Dignified Prosecco

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Primo Franco, now a white-haired Prosecco statesman, recalls the moment the world changed for him.

More than 35 years ago, he was dining at legendary chef Gualtiero Marchesi's Milan restaurant. A customer had left an unfinished bottle of classic white Burgundy, and Marchesi offered it to Franco.

"Gualtiero said, 'Would you like a glass of Montrachet Marquis de Laguiche 1969?'"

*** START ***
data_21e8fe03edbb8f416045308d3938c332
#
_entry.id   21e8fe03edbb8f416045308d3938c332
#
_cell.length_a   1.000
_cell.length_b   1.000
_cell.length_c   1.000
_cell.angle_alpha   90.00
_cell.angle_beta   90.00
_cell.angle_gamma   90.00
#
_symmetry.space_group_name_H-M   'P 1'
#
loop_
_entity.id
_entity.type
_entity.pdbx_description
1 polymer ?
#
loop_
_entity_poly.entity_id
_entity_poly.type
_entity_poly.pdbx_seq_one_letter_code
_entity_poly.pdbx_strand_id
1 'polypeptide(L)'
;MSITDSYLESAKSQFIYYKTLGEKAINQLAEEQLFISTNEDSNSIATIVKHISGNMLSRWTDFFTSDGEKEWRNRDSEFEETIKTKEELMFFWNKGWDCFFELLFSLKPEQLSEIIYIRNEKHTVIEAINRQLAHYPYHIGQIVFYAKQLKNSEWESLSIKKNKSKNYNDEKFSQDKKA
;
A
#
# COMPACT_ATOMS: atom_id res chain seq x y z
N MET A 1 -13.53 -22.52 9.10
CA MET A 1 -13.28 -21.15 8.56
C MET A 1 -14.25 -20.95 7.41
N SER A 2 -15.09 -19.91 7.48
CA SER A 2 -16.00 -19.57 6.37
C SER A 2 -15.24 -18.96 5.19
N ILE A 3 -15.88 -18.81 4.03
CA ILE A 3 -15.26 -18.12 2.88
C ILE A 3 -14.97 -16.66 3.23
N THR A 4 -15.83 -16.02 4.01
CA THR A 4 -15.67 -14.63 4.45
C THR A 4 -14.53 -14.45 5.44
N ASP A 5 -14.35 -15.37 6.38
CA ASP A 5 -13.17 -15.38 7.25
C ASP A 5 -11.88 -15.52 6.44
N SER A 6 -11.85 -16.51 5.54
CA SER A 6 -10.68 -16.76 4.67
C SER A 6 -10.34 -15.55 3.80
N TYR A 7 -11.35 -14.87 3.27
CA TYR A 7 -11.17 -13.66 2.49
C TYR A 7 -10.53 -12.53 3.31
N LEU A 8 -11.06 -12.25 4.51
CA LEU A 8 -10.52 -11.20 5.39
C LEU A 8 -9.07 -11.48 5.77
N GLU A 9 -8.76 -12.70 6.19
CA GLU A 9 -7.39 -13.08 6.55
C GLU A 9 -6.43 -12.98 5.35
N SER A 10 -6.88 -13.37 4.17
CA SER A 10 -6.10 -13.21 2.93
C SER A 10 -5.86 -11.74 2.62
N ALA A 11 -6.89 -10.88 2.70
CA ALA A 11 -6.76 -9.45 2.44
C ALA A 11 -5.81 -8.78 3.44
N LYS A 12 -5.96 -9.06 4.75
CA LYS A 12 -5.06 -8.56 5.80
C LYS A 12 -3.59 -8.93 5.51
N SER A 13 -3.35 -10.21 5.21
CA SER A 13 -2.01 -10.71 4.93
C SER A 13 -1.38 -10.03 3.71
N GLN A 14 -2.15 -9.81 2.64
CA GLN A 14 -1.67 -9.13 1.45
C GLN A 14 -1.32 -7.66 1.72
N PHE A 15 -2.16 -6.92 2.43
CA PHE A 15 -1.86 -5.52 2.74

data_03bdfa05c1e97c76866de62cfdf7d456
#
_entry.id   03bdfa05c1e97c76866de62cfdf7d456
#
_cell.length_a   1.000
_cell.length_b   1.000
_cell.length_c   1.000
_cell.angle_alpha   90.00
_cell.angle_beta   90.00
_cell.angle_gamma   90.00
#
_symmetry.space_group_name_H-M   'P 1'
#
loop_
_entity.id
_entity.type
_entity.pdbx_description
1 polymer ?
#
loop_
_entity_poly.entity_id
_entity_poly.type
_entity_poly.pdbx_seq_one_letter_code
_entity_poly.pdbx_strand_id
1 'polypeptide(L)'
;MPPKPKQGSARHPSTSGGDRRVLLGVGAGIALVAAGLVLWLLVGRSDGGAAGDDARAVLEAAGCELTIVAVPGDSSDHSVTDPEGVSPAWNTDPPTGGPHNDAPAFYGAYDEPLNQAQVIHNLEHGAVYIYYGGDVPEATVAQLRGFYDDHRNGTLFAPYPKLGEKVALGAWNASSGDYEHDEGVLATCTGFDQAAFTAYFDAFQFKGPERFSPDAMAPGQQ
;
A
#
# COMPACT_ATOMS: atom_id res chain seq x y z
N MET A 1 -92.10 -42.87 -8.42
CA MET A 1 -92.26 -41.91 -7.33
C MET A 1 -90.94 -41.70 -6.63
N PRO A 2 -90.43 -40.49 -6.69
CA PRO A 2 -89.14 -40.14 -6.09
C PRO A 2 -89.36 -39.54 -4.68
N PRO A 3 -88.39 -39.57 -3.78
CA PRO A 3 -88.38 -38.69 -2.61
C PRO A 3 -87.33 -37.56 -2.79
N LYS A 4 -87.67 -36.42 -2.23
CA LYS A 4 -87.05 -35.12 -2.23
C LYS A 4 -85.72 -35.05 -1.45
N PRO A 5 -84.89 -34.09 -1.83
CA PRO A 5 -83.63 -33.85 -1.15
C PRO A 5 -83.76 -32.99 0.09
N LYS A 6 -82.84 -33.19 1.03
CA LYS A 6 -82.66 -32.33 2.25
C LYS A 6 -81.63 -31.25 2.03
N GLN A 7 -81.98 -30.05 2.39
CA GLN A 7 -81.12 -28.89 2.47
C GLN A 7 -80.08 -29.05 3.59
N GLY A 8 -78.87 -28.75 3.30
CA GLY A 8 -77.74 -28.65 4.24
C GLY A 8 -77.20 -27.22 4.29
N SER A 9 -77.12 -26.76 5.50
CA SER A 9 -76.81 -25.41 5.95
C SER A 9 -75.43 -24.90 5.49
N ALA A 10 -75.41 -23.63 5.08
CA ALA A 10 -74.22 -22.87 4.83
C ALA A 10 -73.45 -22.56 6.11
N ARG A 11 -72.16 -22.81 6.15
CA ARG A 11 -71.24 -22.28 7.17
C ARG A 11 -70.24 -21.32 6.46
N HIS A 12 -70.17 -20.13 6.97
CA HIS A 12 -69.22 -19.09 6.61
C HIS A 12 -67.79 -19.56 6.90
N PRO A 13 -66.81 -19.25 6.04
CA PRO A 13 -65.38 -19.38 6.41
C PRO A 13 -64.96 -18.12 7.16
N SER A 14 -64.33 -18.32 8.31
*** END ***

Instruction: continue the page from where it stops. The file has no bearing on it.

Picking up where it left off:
"I said, 'Why not?'" Franco shrugs.

Today in his Nino Franco winery in Valdobbiadene, Franco doesn't even try to describe the complex sensations, flavors and feelings he experienced with that glass, though he says it changed his life. At the time, Italy's white wines didn't reach the quality levels they do today, and he had never tasted anything like it.

The Montrachet convinced Franco, a young Prosecco négociant and winemaker working for his father, that Prosecco deserved more. "I wanted to give Prosecco a different dignity," he says. "I decided that a great sparkling wine must first be a great still wine.  Read the full blog (free) at winespectator.com